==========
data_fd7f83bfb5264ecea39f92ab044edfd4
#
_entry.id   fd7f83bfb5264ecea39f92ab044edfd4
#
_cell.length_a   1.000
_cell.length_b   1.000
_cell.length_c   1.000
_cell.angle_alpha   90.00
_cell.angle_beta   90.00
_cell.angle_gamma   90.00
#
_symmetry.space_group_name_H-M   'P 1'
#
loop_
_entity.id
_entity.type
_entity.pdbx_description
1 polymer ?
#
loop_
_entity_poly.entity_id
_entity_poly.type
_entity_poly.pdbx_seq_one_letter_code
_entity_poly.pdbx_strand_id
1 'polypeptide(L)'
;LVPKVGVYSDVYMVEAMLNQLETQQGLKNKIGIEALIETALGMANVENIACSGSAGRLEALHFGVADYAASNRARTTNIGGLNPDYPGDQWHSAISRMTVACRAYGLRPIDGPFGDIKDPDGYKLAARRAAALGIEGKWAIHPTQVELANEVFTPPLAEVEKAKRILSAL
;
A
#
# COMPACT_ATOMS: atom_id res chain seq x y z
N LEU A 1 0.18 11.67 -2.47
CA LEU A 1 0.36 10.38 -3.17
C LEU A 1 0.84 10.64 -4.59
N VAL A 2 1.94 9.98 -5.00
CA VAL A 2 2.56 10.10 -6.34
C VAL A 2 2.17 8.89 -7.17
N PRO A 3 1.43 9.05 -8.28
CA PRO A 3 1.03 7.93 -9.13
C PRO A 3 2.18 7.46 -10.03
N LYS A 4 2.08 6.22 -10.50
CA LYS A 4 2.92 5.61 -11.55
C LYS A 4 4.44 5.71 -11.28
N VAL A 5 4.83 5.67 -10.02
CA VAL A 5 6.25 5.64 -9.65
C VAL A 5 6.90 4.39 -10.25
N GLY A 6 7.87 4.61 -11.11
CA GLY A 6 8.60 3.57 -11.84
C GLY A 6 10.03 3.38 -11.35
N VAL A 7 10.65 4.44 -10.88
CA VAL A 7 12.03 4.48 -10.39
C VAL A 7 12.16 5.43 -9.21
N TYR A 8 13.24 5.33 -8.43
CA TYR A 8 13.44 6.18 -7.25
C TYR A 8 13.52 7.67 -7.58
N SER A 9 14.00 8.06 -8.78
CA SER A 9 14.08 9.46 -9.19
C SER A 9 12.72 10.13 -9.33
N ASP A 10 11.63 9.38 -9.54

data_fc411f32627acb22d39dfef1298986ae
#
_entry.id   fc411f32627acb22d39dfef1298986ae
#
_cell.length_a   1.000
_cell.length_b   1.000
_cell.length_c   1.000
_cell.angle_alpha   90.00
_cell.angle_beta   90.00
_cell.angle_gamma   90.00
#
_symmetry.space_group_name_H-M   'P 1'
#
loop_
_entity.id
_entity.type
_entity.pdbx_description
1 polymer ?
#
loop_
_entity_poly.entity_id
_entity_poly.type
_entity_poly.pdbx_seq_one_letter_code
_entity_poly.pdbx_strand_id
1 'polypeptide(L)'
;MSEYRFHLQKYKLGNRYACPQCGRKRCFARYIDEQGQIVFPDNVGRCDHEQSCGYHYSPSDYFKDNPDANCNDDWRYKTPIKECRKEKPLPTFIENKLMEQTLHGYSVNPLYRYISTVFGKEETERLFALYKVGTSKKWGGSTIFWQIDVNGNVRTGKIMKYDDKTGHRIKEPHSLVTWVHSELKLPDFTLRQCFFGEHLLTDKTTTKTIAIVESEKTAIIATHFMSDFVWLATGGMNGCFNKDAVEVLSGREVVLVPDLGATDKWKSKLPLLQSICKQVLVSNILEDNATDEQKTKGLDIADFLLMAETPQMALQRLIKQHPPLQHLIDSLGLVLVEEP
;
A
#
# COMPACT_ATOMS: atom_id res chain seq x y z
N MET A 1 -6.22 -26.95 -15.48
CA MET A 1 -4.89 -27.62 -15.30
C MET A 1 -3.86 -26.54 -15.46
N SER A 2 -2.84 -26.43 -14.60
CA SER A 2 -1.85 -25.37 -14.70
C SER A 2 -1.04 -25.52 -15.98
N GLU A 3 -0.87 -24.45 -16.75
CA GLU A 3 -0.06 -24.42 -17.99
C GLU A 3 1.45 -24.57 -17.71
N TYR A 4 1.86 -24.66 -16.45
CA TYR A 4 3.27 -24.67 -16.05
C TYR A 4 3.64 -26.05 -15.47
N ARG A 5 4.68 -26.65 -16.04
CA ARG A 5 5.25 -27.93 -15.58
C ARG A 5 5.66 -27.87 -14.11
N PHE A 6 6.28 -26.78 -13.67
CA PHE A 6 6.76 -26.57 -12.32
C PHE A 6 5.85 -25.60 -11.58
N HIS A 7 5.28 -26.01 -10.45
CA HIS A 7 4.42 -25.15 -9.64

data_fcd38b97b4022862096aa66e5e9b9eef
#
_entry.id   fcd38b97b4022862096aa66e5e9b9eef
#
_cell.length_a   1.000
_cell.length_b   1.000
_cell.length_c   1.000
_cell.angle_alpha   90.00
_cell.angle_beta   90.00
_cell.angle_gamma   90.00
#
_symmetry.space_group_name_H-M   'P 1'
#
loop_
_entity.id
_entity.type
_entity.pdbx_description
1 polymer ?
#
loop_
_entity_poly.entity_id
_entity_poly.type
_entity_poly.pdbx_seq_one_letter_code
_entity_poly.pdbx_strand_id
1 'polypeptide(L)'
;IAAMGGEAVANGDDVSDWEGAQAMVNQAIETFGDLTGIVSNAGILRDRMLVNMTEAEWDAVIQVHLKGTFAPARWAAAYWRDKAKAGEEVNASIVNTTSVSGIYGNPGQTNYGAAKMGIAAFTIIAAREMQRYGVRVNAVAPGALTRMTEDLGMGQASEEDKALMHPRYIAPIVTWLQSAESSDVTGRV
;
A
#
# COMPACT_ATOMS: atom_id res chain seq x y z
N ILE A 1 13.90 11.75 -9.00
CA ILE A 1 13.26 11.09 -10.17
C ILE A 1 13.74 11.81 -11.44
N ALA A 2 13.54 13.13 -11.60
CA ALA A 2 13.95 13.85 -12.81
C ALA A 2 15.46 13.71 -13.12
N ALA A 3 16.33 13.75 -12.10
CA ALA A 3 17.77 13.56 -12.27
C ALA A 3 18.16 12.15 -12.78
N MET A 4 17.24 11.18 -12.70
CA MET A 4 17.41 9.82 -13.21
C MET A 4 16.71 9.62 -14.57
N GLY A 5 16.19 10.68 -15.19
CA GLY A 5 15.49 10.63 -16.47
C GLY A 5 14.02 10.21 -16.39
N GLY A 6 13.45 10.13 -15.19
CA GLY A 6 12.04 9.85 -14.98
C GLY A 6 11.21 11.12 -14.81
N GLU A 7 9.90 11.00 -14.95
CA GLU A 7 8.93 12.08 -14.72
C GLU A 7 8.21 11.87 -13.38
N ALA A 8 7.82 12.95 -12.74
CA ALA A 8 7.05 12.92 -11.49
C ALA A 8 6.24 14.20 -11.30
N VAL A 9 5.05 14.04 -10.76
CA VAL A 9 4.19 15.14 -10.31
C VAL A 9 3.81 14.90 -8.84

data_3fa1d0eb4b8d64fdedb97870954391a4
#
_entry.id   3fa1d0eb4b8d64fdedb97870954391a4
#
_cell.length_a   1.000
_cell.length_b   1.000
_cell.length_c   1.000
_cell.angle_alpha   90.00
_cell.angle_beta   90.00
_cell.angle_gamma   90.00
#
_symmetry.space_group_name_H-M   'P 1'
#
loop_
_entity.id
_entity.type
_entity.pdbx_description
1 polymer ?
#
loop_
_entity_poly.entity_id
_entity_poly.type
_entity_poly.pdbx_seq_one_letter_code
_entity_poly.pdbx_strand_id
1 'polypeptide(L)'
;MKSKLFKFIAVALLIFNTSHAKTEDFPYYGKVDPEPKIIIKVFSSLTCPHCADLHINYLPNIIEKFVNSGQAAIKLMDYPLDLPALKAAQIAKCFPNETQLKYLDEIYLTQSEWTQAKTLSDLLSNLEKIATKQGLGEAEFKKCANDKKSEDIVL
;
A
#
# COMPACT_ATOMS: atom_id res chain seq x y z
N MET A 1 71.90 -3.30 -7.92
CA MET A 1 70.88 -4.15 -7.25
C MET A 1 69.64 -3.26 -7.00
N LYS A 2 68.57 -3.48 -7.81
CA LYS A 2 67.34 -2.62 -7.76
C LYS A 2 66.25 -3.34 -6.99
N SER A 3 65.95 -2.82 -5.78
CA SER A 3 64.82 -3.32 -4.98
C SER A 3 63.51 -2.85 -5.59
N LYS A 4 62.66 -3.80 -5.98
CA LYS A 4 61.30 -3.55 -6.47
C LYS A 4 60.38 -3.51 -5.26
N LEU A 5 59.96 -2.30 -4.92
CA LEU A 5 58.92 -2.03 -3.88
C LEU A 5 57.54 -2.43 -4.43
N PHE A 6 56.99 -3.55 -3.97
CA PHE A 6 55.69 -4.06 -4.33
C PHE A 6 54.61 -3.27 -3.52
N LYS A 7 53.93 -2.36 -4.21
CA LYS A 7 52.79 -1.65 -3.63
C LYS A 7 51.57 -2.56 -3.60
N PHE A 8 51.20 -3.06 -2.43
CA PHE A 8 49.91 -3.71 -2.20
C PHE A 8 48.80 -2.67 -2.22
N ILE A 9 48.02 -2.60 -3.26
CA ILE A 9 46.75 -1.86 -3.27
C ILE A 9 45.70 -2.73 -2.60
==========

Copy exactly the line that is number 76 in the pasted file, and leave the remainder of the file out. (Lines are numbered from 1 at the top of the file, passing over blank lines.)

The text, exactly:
1 polymer ?